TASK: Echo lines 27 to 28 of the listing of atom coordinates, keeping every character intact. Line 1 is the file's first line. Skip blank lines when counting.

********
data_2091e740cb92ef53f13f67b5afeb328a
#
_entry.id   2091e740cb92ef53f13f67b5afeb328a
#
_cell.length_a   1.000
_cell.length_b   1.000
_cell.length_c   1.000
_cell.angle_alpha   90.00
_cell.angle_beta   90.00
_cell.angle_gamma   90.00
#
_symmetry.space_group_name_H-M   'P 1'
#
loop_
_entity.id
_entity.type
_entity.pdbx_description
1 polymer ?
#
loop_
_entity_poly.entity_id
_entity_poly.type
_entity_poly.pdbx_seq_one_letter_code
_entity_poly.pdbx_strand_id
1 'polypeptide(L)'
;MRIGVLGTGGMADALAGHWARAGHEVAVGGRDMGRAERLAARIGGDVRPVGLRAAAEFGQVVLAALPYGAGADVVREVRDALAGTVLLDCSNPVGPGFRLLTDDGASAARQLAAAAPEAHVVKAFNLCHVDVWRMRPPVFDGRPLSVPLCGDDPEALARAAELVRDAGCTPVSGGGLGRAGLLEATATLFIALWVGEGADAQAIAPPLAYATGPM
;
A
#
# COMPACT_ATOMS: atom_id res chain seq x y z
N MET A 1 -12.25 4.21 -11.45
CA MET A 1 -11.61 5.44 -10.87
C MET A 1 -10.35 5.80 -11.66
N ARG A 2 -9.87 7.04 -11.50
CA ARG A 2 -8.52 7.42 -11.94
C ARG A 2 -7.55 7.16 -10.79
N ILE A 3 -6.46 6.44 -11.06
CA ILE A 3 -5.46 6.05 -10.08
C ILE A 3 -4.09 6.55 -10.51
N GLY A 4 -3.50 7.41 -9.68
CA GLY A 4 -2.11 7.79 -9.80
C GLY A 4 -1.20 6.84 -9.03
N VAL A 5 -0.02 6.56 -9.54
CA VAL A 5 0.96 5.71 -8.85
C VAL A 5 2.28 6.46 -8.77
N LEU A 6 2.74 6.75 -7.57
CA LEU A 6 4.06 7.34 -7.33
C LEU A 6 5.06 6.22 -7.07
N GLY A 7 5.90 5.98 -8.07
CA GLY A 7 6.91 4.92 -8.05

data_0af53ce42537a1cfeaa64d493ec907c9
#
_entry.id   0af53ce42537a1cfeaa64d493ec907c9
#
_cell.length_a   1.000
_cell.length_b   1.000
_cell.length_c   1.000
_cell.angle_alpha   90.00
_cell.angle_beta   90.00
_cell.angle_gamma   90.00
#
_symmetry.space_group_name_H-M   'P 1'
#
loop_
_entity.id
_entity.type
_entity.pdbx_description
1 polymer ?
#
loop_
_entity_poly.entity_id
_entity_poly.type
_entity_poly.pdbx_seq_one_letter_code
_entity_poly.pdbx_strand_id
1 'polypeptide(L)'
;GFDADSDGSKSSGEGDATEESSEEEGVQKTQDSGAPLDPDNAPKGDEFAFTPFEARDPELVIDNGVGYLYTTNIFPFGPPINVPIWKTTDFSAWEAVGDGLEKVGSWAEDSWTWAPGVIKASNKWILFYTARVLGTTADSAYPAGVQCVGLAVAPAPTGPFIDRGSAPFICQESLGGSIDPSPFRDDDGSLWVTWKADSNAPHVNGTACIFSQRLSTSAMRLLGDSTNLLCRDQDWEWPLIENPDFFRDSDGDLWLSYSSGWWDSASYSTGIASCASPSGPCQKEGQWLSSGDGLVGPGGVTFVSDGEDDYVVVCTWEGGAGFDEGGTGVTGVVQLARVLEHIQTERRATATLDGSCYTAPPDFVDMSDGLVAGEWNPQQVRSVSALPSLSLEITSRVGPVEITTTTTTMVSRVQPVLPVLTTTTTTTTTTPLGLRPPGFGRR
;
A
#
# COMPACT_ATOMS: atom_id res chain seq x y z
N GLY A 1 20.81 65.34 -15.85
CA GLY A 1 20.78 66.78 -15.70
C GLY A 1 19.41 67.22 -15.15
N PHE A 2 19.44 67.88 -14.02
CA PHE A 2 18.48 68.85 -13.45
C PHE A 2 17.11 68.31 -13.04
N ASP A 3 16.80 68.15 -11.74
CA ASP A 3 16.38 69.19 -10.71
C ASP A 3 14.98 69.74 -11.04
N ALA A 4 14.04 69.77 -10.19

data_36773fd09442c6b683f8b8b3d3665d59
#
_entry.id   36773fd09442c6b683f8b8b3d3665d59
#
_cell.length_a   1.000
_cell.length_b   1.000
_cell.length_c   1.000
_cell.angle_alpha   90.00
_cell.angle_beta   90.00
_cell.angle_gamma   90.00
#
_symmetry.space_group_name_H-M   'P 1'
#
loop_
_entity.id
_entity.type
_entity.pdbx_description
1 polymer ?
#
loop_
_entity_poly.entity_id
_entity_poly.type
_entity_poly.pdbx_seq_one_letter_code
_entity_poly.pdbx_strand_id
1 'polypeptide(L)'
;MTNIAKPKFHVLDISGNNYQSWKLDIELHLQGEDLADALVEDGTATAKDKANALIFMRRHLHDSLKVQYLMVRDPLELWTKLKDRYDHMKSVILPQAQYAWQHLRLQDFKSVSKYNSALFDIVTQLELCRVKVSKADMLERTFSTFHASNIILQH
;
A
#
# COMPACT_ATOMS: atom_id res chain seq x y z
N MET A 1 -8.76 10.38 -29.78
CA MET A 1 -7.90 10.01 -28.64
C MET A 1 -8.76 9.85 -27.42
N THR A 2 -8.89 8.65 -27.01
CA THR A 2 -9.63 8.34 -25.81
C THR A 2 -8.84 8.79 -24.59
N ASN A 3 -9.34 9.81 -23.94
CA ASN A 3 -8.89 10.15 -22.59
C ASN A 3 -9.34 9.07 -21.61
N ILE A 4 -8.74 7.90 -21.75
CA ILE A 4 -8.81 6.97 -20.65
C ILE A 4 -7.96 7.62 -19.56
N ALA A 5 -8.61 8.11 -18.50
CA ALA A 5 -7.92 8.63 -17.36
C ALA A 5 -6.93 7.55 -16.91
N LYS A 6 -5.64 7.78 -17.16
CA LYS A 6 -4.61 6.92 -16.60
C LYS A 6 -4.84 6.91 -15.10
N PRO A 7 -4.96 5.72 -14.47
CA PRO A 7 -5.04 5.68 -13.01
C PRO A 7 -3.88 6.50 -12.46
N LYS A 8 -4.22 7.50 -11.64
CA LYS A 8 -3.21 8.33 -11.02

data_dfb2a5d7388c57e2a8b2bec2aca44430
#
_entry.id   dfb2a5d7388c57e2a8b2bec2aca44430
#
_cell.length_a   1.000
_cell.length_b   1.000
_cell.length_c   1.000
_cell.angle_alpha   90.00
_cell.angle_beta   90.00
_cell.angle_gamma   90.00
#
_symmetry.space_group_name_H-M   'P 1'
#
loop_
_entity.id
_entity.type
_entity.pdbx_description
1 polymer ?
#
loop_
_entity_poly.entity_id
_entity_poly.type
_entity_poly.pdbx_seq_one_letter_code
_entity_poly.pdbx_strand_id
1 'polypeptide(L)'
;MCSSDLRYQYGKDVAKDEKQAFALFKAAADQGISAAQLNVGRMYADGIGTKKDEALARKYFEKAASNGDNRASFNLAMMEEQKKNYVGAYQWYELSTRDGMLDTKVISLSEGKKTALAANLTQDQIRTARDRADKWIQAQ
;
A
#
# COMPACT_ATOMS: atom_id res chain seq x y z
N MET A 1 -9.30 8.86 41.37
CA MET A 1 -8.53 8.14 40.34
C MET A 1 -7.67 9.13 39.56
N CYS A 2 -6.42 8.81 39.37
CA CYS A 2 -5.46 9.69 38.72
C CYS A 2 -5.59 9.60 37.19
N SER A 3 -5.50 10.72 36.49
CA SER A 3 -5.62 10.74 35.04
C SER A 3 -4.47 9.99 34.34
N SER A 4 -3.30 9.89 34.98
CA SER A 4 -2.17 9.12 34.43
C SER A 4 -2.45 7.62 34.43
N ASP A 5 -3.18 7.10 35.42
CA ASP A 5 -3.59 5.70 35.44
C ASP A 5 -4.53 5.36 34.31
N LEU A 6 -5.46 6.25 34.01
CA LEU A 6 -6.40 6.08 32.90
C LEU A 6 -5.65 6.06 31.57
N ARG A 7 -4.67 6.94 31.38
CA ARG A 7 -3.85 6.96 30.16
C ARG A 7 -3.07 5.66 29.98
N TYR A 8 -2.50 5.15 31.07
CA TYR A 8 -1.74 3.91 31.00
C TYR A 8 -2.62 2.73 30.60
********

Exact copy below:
;
A